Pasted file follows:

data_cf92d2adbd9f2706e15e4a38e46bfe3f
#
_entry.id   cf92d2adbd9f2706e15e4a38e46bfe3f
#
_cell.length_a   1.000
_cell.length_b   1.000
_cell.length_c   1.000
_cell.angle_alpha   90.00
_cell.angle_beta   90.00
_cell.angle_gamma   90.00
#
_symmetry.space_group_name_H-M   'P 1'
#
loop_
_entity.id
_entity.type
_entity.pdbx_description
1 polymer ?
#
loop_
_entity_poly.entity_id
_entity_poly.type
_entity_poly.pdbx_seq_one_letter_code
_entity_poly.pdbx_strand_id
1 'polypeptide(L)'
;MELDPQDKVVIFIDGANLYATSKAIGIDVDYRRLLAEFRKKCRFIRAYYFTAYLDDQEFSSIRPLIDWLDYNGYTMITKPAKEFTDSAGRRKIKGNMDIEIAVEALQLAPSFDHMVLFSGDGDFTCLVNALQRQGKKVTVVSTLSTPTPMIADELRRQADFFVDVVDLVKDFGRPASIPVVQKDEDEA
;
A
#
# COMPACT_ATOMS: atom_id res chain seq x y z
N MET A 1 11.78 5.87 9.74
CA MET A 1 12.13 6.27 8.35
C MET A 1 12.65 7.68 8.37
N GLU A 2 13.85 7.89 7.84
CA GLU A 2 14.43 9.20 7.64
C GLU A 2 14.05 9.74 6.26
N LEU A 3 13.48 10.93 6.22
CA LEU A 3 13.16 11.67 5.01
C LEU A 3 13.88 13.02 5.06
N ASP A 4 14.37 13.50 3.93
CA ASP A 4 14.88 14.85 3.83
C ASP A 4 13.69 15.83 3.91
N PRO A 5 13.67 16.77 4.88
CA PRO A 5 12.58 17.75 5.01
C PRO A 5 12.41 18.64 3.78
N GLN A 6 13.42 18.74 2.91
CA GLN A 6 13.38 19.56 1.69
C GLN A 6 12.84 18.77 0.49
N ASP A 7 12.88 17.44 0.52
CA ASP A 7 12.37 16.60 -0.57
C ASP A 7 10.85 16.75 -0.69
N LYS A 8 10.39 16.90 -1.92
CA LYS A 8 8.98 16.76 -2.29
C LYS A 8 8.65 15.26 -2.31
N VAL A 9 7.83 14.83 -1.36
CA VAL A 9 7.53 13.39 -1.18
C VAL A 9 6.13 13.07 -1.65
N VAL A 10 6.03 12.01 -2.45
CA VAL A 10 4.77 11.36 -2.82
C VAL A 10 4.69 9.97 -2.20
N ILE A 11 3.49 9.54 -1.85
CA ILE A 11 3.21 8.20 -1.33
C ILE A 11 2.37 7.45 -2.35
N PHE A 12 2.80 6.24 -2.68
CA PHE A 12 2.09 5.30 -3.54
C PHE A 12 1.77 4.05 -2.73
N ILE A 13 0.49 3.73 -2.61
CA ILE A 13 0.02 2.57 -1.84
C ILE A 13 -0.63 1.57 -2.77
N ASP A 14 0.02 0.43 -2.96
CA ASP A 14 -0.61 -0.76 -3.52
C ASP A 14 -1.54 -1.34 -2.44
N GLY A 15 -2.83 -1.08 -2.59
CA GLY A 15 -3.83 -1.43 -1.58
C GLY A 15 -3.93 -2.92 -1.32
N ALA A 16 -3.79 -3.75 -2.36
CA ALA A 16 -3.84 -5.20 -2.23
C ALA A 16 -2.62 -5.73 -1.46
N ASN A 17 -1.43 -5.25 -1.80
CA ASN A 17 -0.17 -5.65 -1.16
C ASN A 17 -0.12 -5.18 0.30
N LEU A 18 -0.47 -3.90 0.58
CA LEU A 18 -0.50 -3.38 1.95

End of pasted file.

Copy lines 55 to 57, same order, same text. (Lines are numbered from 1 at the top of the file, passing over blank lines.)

N VAL A 9 7.83 14.83 -1.36
CA VAL A 9 7.53 13.39 -1.18
C VAL A 9 6.13 13.07 -1.65